After computing the difference between the test data and the calibration data at one or more frequencies to determine whether the difference exceeds predetermined threshold values, appropriate actions may be taken. For example, if the test data and the calibration data differ by more than a predetermined amount, tester 204 may conclude that antenna tuning element 100 current being tested contains a fault and appropriate actions may be taken at step 516 (e.g., by issuing an alert, by informing an operator that additional testing is required, by displaying information instructing an operator to rework or scrap the device structures, etc.).

In response to a determination that the test data and the calibration data differ by less than the predetermined amount, tester 204 may conclude that the device structures under test (including antenna tuning element 100 currently being tested) have been manufactured properly and appropriate actions may be taken at step 514 (e.g., by issuing an alert that the structures have passed testing, by completing the assembly of the structures to form a finished electronic device, by shipping the final assembled electronic device to a customer, etc.).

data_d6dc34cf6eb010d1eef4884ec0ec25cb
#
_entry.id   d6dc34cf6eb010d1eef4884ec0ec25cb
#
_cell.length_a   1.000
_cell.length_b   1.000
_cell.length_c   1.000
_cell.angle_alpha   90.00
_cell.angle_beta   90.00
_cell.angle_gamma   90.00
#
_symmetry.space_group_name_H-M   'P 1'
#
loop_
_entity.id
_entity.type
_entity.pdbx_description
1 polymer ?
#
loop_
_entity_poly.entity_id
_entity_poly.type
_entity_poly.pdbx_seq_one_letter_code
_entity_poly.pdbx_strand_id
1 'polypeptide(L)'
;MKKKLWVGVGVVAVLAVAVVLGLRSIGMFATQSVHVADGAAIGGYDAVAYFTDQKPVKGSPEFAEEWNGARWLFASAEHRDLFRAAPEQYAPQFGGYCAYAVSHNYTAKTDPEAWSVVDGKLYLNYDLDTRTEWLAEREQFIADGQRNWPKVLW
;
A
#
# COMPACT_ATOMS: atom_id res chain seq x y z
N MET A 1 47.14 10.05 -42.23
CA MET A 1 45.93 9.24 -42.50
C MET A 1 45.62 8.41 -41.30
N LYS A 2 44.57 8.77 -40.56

The foregoing is merely illustrative of the principles of this invention and various modifications can be made by those skilled in the art without departing from the scope and spirit of the invention. The foregoing embodiments may be implemented individually or in any combination.

Claims

1. A method for using a radio-frequency test system to test an electronic device under test that contains transceiver circuitry and a tunable antenna having an adjustable antenna tuning element, the method comprising:

placing the adjustable antenna tuning element in a plurality of tuning states to tune the tunable antenna;
while the adjustable antenna tuning element is being placed in each of the plurality of states and while the transceiver circuitry is deactivated, gathering test data from the electronic device under test with the radio-frequency test system; and